In all honesty, this is not what we expected to observe. And there is one Cassini flyby left and I am really looking forward to the close flyby, which will happen this year around August 2015, I guess. So we have the optimum flyby conditions for this last flyby. This will be the closest flyby ever traversing the plumes (jets of water ice that vent from Enceladus). This will provide us with unique data about the dynamical structure of the plume, about the density profile, about the composition of the ice particles, and the composition of the gas. Because we are now much, much closer to the surface. We will collect more material and so our sensitivity will be higher and I’m really looking forward to the data provided by this upcoming flyby. What kind of surprises this data will offer to us?

 

Cassini Will Fly Close to the Enceladus
Plumes in August 2015

This is an artist concept of Cassini spacecraft making its August 2015 close flyby about 31 miles (50 km) from the ice water venting from the Enceladus ocean. Image credit: NASA/JPL
This is an artist concept of Cassini spacecraft making its August 2015 close flyby about 31 miles (50 km) from the ice water venting from the Enceladus ocean. Image credit: NASA/JPL

HOW CLOSE WILL IT GET?

We will do a flyby that will be approximately 50 kilometers (31 miles) at the closest approach. This time we will be 50 kilometers within the plumes and this is really exciting!

THIS WILL REINFORCE ALL OF THE RESEARCH THAT YOU HAVE DONE UP TO THIS DATE WITH MORE DATA?

Absolutely so.

WHEN WILL THERE BE ANOTHER MISSION SPECIFICALLY DESIGNED TO INVESTIGATE WHETHER OR NOT THERE IS SOME KIND OF LIFE ASSOCIATED WITH THIS WARMER WATER IN THE ENCELADUS OCEAN?

So this depends on the size of the mission. If NASA decides to send a spacecraft just to verify if there is evidence for life in the Enceladus plumes, then such a mission can probably be launched around 2020.

WHAT YOU ARE SAYING IS IF THE MONEY AND WILLINGNESS IS THERE TO GET ANOTHER MISSION LAUNCHED IN 2020, WHICH WOULD BE FIVE YEARS FROM NOW, IT WOULD HAVE BETTER INSTRUMENTS, MORE REFINED INSTRUMENTS FOR ANALYZING EMISSIONS THAT MIGHT TELL YOU ONCE AND FOR ALL WHETHER THERE IS EVIDENCE OF LIFE  UNDERNEATH THE ICY CRUST OF ENCELADUS DOWN IN THE WARMER OCEAN?

Yes, with higher quality instruments, we can do a much better job of identifying such agents in the gas phase and the ice particles.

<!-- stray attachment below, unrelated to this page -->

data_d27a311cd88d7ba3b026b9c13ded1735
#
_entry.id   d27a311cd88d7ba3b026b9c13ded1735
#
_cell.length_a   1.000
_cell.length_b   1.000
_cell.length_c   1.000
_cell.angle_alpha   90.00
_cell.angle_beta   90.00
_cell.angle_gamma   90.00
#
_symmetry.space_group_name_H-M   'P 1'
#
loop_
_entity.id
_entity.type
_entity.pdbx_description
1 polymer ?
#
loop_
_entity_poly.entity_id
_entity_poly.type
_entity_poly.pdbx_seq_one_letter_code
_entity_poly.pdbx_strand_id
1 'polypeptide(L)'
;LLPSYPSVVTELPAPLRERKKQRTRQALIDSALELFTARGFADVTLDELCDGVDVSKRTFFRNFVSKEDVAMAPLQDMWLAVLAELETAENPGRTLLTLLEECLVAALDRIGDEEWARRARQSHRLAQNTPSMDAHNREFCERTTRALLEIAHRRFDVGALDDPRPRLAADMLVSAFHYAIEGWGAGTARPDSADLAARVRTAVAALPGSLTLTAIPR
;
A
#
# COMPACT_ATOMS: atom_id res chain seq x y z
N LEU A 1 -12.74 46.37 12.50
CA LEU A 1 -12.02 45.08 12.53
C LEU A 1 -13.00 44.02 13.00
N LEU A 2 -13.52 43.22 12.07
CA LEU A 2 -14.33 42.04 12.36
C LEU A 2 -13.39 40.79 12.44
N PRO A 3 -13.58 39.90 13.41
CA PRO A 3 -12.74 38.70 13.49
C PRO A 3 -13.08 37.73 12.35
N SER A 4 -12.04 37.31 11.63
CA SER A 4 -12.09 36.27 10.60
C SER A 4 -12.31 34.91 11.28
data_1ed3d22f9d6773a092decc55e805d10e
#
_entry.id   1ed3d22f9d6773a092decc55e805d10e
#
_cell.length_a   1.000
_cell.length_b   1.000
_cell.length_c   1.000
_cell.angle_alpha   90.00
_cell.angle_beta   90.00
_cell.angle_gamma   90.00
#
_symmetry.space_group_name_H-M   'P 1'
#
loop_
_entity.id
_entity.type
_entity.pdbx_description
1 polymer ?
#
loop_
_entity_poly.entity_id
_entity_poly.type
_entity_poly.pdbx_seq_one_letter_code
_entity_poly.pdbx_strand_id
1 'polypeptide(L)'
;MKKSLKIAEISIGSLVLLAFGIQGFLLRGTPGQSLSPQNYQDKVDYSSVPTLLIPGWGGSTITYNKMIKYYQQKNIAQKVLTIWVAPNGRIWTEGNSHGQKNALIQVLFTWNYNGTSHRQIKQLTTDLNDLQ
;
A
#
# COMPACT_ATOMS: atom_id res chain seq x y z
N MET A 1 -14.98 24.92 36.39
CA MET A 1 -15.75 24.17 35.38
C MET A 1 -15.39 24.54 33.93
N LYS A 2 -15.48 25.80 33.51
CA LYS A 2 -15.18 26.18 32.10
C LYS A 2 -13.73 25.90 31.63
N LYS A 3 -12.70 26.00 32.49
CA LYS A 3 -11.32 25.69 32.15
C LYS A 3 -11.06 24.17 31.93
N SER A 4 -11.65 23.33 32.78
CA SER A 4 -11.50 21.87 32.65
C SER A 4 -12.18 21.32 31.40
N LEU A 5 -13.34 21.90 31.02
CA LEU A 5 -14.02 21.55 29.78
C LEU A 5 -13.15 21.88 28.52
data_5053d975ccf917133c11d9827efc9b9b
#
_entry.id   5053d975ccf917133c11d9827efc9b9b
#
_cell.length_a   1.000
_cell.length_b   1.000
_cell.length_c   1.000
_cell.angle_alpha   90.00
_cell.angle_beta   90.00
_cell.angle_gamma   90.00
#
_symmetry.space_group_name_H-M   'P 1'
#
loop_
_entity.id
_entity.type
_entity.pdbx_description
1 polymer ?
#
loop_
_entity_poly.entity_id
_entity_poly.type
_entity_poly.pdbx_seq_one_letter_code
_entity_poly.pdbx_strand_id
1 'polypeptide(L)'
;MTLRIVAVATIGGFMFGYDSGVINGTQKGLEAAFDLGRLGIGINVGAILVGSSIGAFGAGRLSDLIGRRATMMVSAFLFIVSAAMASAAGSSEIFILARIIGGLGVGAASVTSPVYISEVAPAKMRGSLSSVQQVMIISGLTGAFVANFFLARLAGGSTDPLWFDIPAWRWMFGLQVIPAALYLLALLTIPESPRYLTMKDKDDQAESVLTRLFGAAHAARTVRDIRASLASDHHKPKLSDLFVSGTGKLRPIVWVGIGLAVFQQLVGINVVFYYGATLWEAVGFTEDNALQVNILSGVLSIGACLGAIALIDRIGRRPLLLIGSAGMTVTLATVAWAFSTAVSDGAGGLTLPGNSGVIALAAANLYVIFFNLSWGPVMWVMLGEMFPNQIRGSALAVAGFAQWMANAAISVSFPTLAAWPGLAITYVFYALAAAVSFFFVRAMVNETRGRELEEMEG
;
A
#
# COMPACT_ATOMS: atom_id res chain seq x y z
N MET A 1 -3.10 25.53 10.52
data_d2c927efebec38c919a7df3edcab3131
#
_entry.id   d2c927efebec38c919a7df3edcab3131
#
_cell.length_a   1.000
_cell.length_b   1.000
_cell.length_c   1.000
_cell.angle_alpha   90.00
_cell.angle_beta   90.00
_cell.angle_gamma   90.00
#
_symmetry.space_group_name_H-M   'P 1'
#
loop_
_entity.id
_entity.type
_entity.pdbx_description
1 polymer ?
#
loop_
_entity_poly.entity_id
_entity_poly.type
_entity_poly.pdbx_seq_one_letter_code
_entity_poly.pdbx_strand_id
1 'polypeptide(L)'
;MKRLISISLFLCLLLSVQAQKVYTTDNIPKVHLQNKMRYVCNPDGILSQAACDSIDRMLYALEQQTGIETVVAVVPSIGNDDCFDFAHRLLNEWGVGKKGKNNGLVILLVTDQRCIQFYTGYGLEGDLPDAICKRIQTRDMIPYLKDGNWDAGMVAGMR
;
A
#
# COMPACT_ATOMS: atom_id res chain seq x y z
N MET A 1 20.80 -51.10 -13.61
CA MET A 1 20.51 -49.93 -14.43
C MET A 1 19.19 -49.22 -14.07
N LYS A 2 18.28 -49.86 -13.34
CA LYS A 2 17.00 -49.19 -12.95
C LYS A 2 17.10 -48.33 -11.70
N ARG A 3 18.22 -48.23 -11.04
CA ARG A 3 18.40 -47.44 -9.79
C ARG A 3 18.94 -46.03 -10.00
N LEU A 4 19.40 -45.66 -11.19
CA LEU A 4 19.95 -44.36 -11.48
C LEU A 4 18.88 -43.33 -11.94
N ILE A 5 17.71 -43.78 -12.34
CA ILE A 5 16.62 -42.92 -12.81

HOW LONG WOULD IT TAKE IF THERE IS A LAUNCH IN AUGUST OF 2020 TO GET TO ENCELADUS?

This depends on the way how you launch. With the biggest launches, you can probably send such a spacecraft on a direct route to the planets. But it’s much more likely that we will do excursions into the inner solar system to acquire the energy of flybys from Venus and Earth to go to Saturn. This is a very long process. Cassini took seven years to get to Saturn. I would expect for such an Enceladus mission, it would be of similar length.

DURING THOSE SEVEN YEARS OF TRAVEL FOR THE SPECTROMETER MISSION, THEY MIGHT BE ABLE TO GET THINGS CLEARED OFF THAT BY 2030, WE MIGHT BE ABLE TO LAUNCH A LANDER.

That’s what I think, right. You know, space exploration is a very slow progress. But eventually, we will do this.”


More Information:

For further information about solar system mysteries, please see these reports in the Earthfiles Archive:

  • 03/01/2013 —Strange Martian Moon Phobos – Could Its Dust Have Evidence of Life?
  • 06/20/2007 —Update: What Is the Moving Light in Saturn’s Rings? Answer: Opposition Effect
  • 10/19/2005 —Saturn’s Icy Moon, Dione, Up Close
  • 03/25/2005 —Glow of Distant Worlds Seen For First Time
  • 02/17/2005 —Iapetus and Enceladus: Baffling Moons of Saturn
  • 06/11/2004 —Cassini Spacecraft Will Rendezvous with Saturn July 1, 2004

Websites:

“Saturn Moon’s Ocean May Have Hydrothermal Activity,” March 11, 2015, Laboratory for Atmospheric and Space Physics, Univ. of Colorado Boulder:
http://lasp.colorado.edu/home/blog/2015/03/11/saturn-moon-hydrothermal-activity/

Enceladus: http://en.wikipedia.org/wiki/Enceladus

“NASA Space Assets Detect Ocean inside Saturn Moon,” April 3, 2014: http://www.nasa.gov/press/2014/april/nasa-space-assets-detect-ocean-inside-saturn-moon/

Deep-sea Hydrothermal Vent Life On Earth:
http://www.divediscover.whoi.edu/expedition15/hottopics/ecosystems.html